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   Major Christian Saints, Bishops and Martyrs

Paul St. (SM)

The most dynamic figure of the New Testament, the greatest missionary of Christianity and its first theologian. St. Paul was born to Jewish parents in Tarsus C. 3, being a diaspora - the dispersion of Jews into the Greco-Roman world and was circumcised on the eighth day by the Jewish tradition. His original name given to him was Saul after the Hebrew King. However, Saul took as his everyday name of Latin origin with a sound similar to that of his original Hebrew name. We understand from his letters, he had deep knowledge of Greek rhetoric which he learned in his youth in Tarsus. But also his philosophy reflects that he had received a formal training in the Jewish law, probably he was getting prepared for becoming a rabbi. St. Paul, in his early years, was a insistent persecutor of the Christians and even he was a supportive witness to the stoning of St. Stephen, the first of the Christian martyrs. Again, before his conversion, he accepted that Christianity was a Jewish sect and that wasn't true to the Jewish law and that therefore had to be destroyed. St. Paul's conversion occurred during his journey from Jerusalem to Damascus, after experiencing a vision of Christ. He clearly perceived the revelation of Jesus Christ to mark the end of all religions. St. Paul is well known from his three journeys as recorded in the book "Acts of Apostles", which he traveled to spread the new born religion. From Acts, we know that he was arrested in Jerusalem after riots by Jewish opponents and that later he was taken to Rome. He talks about his own possible death in the Acts. He was probably martyred at Rome C. 62. The New Testament refers to 13 letters which St. Paul was author of, and 7 of the letters (first letter to Thessalonians, Letter to Galatians, first letter to Corinthians, Letter to Romans, Letter to Philippians, second letter to Timothy and Letter to Philemon) that bear his name were certainly written by St. Paul himself. These letters in which St. Paul speaks of his works, are the major source of information about his life. In his letters, he addressed to the major metropolitan centers of the ancient world, he also chose the synagogues to give his preaching in. Apparently he was the man of the road as he covered a considerable distance on his journeys.
 
Pelagia of Antioch (M)

She was born at Antioch and martyred there C. 305. She was a young girl when Roman soldiers came to her home to arrest her, rather than surrender she threw herself to death from the top of the building.
 
Pelagia of Tarsus (M)

She probably lived in Tarsus during the reign of the emperor Diocletian as told in her legend. against her will, this beautiful girl was affianced to one of the sons of emperor Diocletian. When she converted to Christian, her fiancée killed himself. The emperor, instead of punishing her, wanted her for himself. When she refused this offer, she was roasted to death in a red-hot brazen bull.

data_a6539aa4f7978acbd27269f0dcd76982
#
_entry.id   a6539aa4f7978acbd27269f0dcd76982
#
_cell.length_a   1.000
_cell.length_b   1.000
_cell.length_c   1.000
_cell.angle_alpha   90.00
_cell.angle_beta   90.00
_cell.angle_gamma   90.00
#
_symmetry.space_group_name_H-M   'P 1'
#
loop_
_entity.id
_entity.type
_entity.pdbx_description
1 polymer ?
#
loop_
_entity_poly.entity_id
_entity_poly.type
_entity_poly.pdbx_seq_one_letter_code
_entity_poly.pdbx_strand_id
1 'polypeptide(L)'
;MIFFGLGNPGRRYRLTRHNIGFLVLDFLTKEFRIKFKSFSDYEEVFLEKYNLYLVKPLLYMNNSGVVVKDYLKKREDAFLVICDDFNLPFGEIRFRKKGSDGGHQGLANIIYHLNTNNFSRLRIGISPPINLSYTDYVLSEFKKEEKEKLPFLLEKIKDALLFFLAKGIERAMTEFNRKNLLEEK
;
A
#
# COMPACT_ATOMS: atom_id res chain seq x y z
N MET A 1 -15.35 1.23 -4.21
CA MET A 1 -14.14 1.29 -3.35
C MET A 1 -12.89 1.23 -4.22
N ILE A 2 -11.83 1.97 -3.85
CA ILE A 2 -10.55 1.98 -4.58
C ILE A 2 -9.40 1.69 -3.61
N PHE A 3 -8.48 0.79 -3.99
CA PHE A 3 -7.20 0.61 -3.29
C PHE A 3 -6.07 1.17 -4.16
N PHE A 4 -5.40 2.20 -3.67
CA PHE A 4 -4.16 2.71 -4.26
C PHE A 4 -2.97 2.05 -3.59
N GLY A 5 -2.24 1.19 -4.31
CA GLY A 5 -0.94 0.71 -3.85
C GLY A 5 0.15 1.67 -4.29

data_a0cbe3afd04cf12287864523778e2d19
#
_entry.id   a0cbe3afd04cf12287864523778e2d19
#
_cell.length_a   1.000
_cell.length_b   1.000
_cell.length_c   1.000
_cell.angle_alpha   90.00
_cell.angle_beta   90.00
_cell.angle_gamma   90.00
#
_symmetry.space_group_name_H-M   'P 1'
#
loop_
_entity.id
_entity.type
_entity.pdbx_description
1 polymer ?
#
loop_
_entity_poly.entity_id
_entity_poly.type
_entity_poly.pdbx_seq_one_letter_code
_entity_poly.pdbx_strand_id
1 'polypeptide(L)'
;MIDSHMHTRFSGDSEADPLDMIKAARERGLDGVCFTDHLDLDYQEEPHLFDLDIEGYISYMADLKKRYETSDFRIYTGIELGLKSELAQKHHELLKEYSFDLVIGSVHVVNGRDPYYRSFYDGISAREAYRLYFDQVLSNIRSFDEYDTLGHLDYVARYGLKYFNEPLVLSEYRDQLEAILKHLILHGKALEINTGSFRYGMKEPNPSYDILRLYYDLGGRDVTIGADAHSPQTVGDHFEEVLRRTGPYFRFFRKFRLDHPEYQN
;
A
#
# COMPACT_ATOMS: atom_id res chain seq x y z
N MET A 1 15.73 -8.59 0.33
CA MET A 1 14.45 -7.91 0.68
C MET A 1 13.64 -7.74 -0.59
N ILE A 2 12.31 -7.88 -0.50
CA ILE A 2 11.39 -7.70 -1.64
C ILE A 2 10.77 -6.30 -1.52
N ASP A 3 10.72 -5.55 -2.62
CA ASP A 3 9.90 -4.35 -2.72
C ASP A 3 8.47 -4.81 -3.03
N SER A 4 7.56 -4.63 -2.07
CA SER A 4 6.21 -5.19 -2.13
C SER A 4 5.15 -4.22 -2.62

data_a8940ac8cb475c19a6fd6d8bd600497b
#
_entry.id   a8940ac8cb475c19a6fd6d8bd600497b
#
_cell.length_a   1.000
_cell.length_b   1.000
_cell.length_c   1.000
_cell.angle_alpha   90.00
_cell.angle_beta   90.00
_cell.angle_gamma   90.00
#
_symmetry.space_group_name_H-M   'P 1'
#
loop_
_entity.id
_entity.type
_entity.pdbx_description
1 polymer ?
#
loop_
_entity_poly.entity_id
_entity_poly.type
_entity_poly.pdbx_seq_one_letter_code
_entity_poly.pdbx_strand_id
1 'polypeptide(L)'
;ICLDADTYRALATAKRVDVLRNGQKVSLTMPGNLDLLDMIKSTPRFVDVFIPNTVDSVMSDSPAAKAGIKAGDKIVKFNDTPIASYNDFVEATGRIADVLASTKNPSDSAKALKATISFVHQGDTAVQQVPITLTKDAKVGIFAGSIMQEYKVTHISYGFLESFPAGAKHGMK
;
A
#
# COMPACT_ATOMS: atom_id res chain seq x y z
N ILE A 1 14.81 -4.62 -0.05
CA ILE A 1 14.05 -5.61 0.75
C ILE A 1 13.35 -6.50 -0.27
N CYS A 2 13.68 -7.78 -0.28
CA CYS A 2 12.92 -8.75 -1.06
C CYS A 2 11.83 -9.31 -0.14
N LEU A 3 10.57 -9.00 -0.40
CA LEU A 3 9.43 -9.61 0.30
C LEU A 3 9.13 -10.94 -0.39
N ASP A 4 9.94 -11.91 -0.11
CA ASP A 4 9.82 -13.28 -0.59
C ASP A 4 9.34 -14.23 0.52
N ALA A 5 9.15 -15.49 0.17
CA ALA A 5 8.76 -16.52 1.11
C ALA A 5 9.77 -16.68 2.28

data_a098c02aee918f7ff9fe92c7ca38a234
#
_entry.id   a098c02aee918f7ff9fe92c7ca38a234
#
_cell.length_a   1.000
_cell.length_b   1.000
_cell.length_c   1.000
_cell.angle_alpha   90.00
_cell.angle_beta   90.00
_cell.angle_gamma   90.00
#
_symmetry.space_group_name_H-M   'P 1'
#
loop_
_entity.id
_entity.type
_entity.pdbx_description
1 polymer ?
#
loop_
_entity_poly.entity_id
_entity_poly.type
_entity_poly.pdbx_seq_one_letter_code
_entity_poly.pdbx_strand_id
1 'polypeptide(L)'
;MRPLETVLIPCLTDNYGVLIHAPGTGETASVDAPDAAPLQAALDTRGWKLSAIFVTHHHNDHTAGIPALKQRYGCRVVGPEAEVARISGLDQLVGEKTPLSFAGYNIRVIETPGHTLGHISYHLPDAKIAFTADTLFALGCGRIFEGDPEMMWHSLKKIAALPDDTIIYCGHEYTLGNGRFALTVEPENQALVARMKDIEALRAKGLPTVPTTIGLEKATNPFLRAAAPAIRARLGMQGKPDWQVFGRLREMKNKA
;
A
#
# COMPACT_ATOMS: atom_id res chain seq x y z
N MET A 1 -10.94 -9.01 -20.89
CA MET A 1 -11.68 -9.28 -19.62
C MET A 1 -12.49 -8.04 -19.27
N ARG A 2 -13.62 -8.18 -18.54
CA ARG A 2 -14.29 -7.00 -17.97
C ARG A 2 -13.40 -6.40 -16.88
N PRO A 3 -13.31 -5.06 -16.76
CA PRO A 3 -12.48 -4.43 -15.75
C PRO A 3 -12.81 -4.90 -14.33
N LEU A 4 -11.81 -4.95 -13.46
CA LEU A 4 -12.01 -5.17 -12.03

Philip the Apostle (SM)

He was born at Bethsaida. Philip preached the gospel in Asia Minor. Tradition says he was martyred at the ancient city Hierapolis (modern Pamukkale, Turkey) by having been nailed on a tree upside down C. 80. There is still a martyrdom built for St. Philip from 6th C., of which the ruins are still visible there.
 
Philip of Heraclia (BM)

He was born at Heraclia on the coast of the Sea of Marmara. He lived during the reign of the emperor Diocletian. He was the bishop of Heraclia in Thrace. When his church was closed by the Roman soldiers, he told them that God dwells in men's hearts not within the walls. He summoned the service in the open air. Bassus the governor of the city ordered him to hand over the church's books and relics which Philip and his deacon Hermes refused to do. When Philip and Hermes the deacon refused to sacrifice for Hercules the chief and name god of the city, Philip was dragged to jail by his feet. After tortured in jail for seven months, Philip, Hermes and another priest called Severus were taken to Hadrianople (modern Edirne), where they were beaten and tortured for weeks, and finally both were sentenced to death. St. Philip was so much weary of the tortures, he had to be carried to execution.
 
Phocas (M)

He was born at Sinope on the Black Sea coast, and martyred there. Much of the information about this martyr comes from Asterius the bishop of Amesia (modern Amasya). His account says that Phocas was a market-gardener by profession, and when the Roman soldiers called at his cottage they had orders to kill a Christian named Phocas, he invited them into his cottage to overnight and he would tell them his location in the morning. During the night Phocas dug his grave in his garden, and in the morning he said to his guests that he was phocas. The soldiers carried out their orders, and buried him in his grave. Sailors in the Black sea, and Aegean sang chants in honor of their patron saints.